Her UN “schooling” was as Rapporteur of the UN Expert Group Meeting (EGM) on an “Optional Protocol” to the UN Declaration of the Rights of Indigenous Peoples (UNDRIP) in 2015, the Rapporteur of the UN EGM on combating violence against Indigenous women and girls in 2011 and the UN Rapporteur for the International EGM on Indigenous Youth in 2012. She also participated in the drafting of UNDRIP from 1999-2004 and was a former UN Fellow of the UN Office of the High Commissioner for Human Rights in Geneva.

What global health bureaucrat and serial board member Jane Halton was to the Covid scamdemic, Prof. Davis is to the Australian indigenous grievance industry – a key player who at the right time pulls all the right strings to all the right people.

Prof. Davis, in an article she wrote for the Quarterly Essay calls herself “a quintessential ’80s kid. At family functions in Brisbane, I sit with my siblings, all of us in our forties, searching YouTube for the intro themes to our favourite kids shows: Adventures of the Gummi Bears, Roger Ramjet, Bananaman, Mighty Mouse, Chocky and The Banana Splits.”

Her story (featured recently on ABC) is all very admirable and heartwarming, but this constitutional professor could one day soon sell out her nation and people to the control of the international bureaucrats running the new world order, and called out by researcher Josephine Cashman as “the worlwide recolonisation plot or the Empire 2.0”.

Prof. Davis talks casually about “Aboriginal self-determination” as if it’s just an admirable idea to do with social advancement. “Participation, control and contemplation are fundamental human capabilities. Everyone wants to be a player in their own lives. There is substantial evidence to suggest that health is comparatively better in those jurisdictions that have treaties, agreements, entrenched rights – that is, commonly adopted mechanisms that deliver degrees of autonomy to people and frameworks for meaningful reconciliation,” she says in The Guardian.

But she says nothing about creating separate Aboriginal states or territories, when that is essentially what Aboriginal self-determination is about. Neither does she tell us about the years she spent with the UN documenting and formulating around this indigenous rights issue and what the implications are, although in her Guardian interview she did admit the following: “This week, I will focus on the work of the UN permanent forum on Indigenous issues (UNPFII) and the importance of international law and engagement at the UN for mob. I am currently a serving UNPFII member so I will tweet some insider perspectives.”

Those of us who have studied the rise of globalism over the decades following the UN’s creation in 1945 know very well what it means – a relentless drive to concentrate power in the hands of a global elite. This elite revealed itself during the plandemic, using a cleverly disguised campaign of bioterrorism to subjugate and harm vast numbers of the global population while making stupendous profits for themselves.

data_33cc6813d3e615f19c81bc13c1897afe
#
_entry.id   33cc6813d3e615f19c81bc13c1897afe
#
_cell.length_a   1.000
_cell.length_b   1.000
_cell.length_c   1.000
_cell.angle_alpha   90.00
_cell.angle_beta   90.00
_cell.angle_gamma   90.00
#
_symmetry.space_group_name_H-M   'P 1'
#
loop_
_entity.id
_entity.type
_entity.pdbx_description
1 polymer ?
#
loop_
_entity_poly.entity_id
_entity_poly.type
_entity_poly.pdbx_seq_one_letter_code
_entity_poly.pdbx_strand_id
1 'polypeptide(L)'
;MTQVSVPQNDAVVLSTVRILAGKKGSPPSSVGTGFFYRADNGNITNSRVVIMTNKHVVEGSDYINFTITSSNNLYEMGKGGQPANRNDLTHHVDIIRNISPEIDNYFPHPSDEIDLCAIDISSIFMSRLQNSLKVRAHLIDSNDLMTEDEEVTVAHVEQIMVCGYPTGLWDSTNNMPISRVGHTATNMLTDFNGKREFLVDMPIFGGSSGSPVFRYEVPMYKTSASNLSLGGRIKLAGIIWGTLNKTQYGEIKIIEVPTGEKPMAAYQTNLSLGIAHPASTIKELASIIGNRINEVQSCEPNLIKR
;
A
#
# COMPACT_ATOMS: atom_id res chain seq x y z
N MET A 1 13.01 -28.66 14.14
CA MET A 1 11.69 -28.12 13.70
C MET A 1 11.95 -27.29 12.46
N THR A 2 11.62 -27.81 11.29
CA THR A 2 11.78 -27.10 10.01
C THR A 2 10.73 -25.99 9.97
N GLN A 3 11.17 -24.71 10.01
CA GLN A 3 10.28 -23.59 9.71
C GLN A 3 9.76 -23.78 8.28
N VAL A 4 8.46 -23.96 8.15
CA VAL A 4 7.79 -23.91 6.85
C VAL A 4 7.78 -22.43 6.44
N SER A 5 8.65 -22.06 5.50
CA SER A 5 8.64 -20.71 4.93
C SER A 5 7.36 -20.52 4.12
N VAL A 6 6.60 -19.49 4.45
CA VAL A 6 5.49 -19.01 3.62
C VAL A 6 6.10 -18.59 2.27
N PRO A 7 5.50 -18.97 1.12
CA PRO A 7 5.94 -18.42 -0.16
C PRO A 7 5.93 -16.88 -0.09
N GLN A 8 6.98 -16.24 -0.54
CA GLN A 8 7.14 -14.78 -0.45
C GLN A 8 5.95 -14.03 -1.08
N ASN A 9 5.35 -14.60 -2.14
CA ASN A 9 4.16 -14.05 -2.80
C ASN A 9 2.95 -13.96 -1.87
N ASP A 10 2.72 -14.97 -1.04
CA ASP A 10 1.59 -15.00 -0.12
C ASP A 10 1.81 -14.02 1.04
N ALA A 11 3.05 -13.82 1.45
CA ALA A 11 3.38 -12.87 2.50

Cashman says a key part of that complex Empire 2.0 plot is the idea of separate First Nations. The indigenous activists are rewriting history worldwide to champion the cause of what we once called nomadic tribes, whose territories have been turned into virtual nation-states. We no longer accept the fact that these tribes succumbed, willingly or unwillingly, to the more advanced culture of the colonialists and accepted their way of life, which many did. Now colonialism is the great sin of the past and the colonialist white settlers must now be known simply as “the oppressors”.

Cashman maintains that the practice of indigenous land acknowledgment or Welcome to Country, while seemingly innocent, serves as a UN divide-and-conquer device to condition the masses into accepting the idea of separate First Nations.

“This ploy ultimately aims to dismantle countries and consolidate power under the guise of global governance. Additionally, the concept of renaming everything is another crucial aspect of this treason. It is vital to remain vigilant and question the true intentions behind these practices to ensure the preservation of national sovereignty and cultural identities. The recolonisation plot is disguised as a gesture of inclusivity and respect, but its underlying purpose is to further concentrate power in the hands of apex globalists.”

Cashman says the UN views indigenous rights as collective (consistent with the historical links of the UN to Marxist thinking) and this lays the basis for an end to Australia home ownership. “The UN’s agenda is for 80% of Oz to be given over by 2030 through UN native title.”

We can only hope that by 2030 the global nationalist-populist movement we see rising in Europe will be strong enough to turn the entire UN-WEF globalist machine on its head. Fancy that, a world of nations that look after their own backyard and think for themselves!